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When Shadows Fall

Sita Brahmachari

(Little Tiger, 2021)

 Review by Latifa Akay


When Shadows Fall tells the story of a tight-knit community on a council estate, at the heart of which is Kai, his parents and three close friends, Orla, Zak and Om. The backdrop to this story is the local ‘rec’, Greenlands, and the ‘bothy’, a hideaway discovered by Kai and his dreamer dad, Dexter. 

 The melancholic ‘broken throat music’ of Dexter’s sax playing ebbs and flows throughout the story, filtering through the estate from the balcony of their home, interspersed by the cries and caws of an ever-present population of ravens, to which Kai and his dad are intimately attached.

 From the outset we understand Kai as a seer; a sentimental soul deeply in tune with the welfare and emotions of those around him – namely his parents, and friend Orla, who he spends years secretly in love with. When Kai’s baby sister dies unexpectedly, his fragile world folds in around him and what feels like an insurmountable darkness descends. Kai’s relationships collapse, he is excluded from school and his parents’ mental health declines.

 Despite being a story of profound sadness and injustice, When Shadows Fall also feels like a story of hope. When everything is crumbling, there are still possibilities – hope lies in the power of relationships, of community and solidarity. Sita Brahmachari manages to paint these possibilities while not romanticising what it means to actually have to rely on one another for survival, or the ways in which this can play out. The young protagonists of this book and the adults in their lives experience profound joy together, but also fall out, hurt each other – often without intending to – make decisions they regret, and grow together and apart.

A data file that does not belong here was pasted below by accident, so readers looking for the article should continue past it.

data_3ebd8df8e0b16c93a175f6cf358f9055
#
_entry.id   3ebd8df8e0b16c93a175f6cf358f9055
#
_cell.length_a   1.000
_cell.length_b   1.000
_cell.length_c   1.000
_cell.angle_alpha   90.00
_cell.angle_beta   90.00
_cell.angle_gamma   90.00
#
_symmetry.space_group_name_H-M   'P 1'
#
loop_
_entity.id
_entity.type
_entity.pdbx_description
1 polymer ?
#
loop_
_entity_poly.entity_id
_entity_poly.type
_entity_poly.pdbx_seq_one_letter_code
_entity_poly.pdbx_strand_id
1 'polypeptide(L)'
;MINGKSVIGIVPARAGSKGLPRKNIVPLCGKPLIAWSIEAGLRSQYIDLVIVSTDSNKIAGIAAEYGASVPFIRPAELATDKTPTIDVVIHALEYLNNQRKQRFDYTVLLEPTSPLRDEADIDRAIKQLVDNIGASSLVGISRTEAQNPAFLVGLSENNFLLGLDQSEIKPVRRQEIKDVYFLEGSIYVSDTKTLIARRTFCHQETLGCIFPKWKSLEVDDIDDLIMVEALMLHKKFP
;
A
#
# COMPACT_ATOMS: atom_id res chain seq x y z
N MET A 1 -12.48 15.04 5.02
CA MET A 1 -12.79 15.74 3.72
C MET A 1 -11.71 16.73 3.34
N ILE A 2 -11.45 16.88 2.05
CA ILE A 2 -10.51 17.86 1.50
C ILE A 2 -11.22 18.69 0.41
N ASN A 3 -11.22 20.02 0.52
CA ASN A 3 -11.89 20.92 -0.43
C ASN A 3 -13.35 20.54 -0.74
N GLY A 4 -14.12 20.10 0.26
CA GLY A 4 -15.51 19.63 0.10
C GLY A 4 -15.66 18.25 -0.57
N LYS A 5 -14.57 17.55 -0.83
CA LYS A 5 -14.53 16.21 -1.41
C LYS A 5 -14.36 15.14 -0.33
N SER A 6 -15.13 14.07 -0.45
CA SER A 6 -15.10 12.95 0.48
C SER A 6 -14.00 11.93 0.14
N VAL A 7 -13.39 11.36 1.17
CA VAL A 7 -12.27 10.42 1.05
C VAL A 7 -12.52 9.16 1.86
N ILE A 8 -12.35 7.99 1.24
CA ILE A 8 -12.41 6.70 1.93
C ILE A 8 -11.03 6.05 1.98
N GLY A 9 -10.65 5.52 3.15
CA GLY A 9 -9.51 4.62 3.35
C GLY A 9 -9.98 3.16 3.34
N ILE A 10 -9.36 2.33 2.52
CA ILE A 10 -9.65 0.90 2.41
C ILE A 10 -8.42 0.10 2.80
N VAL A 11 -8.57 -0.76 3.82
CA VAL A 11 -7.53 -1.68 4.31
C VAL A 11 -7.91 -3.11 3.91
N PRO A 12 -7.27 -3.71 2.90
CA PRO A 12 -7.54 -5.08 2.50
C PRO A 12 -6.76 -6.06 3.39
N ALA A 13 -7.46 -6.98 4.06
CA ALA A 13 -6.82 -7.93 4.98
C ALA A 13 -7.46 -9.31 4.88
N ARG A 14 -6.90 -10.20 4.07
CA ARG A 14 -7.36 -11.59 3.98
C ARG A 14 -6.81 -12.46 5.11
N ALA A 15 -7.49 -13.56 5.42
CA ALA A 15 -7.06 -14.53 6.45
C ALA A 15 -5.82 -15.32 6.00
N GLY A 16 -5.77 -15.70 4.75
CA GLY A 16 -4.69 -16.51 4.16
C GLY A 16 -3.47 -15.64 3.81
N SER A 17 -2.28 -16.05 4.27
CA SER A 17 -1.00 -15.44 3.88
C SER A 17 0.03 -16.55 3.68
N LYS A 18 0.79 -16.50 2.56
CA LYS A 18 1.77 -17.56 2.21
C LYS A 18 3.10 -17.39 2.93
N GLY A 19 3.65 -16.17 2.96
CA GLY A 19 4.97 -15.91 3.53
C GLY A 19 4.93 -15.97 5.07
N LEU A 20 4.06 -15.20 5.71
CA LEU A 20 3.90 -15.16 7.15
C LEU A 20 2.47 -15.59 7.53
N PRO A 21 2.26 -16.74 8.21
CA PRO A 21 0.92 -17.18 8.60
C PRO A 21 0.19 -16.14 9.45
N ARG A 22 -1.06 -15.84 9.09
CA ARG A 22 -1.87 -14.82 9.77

The harms and the struggles that the characters in this book experience are contextualised by the state systems that cause them. Kai’s parents’ mental health struggles are a result of financial strain, poverty and, in his father’s case, experience of being in care as a child. The community’s struggle to save their communal space, Greenlands – ‘this tiny bit of earth is our land’ – reflects efforts up and down the UK to hold on to what remains of community spaces after nearly fifteen years of austerity. When Kai is excluded from school, we see the reality of what this frighteningly normalised practice of abandonment – specifically for Black children and young people in the UK – does to a young person’s life. Kai spirals, falls into danger and almost loses his life. As his friend Om writes, ‘I wanted to tell my teacher… let him back in, this is the safest place for him’. Powerfully, the ‘gang’ that Kai falls in with during this time, who expose him to danger, are not demonised – they are children, too, and the roots of the problem don’t lie with them.

 Brahmachari tells all this with a lyricism and craft that feels like a testament to the preciousness of the characters and the things they hold on to. Kai writes, ‘It felt like I had discovered a missing chord in me’ after kissing Orla. When he is on the way home from the garden centre holding a tree to plant in memory of his sister, he writes, ‘now Sula’s funeral seems like yesterday, and I feel like I’m carrying my sister’s coffin home’. 

Brahmachari addresses readers in her acknowledgements: ‘I hope you can find your own way to express what cannot always be held in one linear form’. In When Shadows Fall, she shifts in time, between forms – poetry, prose, illustration – and narrative voice, in a way that always feel apt. When Kai’s friend Om takes over narrating halfway through the book, we see Kai for the first time through someone else’s eyes: ‘I saw you, Kai – a tall boy-man, broad shoulders with coiled hair like my missing brother Ishy. The way you held your head low reminded me of him so much it hurt.’ 

 Brahmachari’s characters show us what it means to ‘find your words’ after you’ve lost them, and why that matters. Through this multi-narrative, collectively told story, we are reminded that what keeps people together in adversity is being held, and that there are many ways for us to hold each other.